Research and Development

Cybersecurity: Threats to Communications Networks

and Public-Sector Responses

IT Supply Chain Security: Review of Government and

Industry Efforts

Fiscal 2013 Defense Authorization: IT and Cyber

Operations

Cybersecurity: The Pivotal Role of Communications

Networks

NASA Cybersecurity: An Examination of the Agency’s

Information Security

Critical Infrastructure Cybersecurity: Assessments of

Smart Grid Security

April 19, 2012 Homeland Security Cybersecurity, Infrastructure Protection

and Security Technologies

March 28, 2012 Energy and Commerce Communications and Technology

March 27, 2012 Energy and Commerce Oversight and Investigations

March 20, 2012 Armed Services Emerging Threats and Capabilities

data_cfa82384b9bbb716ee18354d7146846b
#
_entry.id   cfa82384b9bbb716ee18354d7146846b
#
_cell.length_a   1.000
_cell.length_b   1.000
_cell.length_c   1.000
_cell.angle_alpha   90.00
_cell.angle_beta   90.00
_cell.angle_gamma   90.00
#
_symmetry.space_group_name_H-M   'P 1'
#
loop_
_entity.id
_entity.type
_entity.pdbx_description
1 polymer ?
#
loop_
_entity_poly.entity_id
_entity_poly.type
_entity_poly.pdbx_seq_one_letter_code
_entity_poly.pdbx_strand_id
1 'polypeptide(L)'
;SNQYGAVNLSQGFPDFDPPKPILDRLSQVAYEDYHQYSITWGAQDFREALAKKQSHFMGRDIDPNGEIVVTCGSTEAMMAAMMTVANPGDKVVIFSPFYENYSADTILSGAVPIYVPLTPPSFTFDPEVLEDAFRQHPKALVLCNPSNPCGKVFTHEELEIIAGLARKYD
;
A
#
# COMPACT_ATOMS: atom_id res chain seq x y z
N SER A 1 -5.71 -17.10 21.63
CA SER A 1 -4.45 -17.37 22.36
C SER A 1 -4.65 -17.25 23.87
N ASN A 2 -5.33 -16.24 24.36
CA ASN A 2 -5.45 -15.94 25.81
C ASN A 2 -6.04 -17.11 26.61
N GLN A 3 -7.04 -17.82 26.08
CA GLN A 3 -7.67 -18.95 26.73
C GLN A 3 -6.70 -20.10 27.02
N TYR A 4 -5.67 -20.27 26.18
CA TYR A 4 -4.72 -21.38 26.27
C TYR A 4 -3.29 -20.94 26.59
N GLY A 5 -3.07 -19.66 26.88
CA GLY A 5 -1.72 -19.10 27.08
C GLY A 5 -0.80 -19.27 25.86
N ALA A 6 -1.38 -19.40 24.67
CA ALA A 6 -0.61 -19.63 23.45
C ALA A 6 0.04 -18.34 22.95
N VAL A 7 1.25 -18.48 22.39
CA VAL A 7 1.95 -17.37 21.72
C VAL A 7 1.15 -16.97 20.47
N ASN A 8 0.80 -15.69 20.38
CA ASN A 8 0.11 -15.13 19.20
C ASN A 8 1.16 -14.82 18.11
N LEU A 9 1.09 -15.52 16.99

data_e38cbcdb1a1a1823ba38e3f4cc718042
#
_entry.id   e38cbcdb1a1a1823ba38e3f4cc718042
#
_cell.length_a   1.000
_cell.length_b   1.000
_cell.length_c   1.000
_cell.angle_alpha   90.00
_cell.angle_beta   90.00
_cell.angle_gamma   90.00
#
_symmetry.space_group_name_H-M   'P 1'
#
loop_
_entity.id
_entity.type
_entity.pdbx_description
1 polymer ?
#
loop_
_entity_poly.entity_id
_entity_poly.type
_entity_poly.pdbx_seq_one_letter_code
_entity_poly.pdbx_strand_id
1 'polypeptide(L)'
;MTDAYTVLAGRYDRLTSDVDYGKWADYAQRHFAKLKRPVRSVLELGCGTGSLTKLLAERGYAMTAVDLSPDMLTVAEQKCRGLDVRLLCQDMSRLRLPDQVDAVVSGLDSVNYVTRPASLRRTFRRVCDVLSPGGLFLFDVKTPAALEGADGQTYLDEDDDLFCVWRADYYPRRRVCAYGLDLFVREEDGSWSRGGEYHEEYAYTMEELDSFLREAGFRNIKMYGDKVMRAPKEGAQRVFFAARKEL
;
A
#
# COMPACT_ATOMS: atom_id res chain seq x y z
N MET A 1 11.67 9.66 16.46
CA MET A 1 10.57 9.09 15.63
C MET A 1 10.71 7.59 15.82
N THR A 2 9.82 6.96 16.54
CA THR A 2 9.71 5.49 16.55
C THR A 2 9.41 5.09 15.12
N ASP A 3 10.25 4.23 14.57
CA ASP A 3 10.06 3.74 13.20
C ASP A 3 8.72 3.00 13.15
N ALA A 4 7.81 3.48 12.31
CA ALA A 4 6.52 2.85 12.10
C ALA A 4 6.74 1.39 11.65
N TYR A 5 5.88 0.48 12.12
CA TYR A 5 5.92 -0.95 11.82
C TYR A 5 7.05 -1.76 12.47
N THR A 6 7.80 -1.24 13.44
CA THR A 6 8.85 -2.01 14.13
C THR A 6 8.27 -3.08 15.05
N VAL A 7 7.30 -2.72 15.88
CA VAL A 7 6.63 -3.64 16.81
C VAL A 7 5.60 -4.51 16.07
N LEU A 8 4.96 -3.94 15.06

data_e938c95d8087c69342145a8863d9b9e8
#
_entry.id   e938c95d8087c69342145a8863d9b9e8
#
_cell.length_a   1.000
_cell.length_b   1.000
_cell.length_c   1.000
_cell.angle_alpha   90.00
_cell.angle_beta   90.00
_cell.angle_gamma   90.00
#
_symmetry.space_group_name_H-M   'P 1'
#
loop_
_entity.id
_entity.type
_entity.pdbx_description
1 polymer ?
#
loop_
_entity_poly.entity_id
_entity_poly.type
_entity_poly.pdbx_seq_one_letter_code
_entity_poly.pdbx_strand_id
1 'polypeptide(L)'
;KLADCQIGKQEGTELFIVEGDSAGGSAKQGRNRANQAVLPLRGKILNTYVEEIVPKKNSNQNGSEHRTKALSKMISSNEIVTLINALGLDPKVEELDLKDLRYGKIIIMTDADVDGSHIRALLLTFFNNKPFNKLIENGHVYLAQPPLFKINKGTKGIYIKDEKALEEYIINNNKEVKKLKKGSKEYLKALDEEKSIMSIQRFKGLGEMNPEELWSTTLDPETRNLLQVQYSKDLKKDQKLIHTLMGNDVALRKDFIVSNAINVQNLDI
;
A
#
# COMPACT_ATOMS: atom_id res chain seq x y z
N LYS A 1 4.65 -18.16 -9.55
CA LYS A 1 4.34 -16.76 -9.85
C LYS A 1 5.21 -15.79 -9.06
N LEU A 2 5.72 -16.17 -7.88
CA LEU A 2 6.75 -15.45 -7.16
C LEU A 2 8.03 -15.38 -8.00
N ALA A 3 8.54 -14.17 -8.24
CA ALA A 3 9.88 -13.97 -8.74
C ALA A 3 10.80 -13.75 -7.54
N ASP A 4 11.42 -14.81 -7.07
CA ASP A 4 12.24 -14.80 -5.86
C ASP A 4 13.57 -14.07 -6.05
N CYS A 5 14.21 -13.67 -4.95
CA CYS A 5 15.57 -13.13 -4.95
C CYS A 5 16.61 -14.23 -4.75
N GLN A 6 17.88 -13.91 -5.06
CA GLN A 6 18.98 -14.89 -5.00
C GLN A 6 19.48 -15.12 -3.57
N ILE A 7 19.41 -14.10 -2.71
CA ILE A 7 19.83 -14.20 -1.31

March 7, 2012 Energy and Commerce Communications and Technology

February 29, 2012 Science, Space, and Technology Investigations and Oversight

February 28, 2012 Energy and Commerce Oversight and Investigations


CRS-11

Title Date Committee Subcommittee

Hearing on Draft Legislative Proposal on Cybersecurity December 6, 2011 Homeland Security and

Governmental Affairs

Cybersecurity, Infrastructure Protection

and Security Technologies

Cyber Security: Protecting Your Small Business December 1, 2011 Small Business Healthcare and Technology

Cyber Security: Protecting Your Small Business November 30, 2011 Small Business Healthcare and Technology

Combating Online Piracy (H.R. 3261, Stop the Online

Piracy Act)

November 16, 2011 Judiciary

Cybersecurity: Protecting America’s New Frontier November 15, 2011 Judiciary Crime, Terrorism and Homeland Security

Institutionalizing Irregular Warfare Capabilities November 3, 2011 Armed Services Emerging Threats and Capabilities

Cloud Computing: What are the Security Implications? October6, 2011 Homeland Security Cybersecurity, Infrastructure Protection

and Security Technologies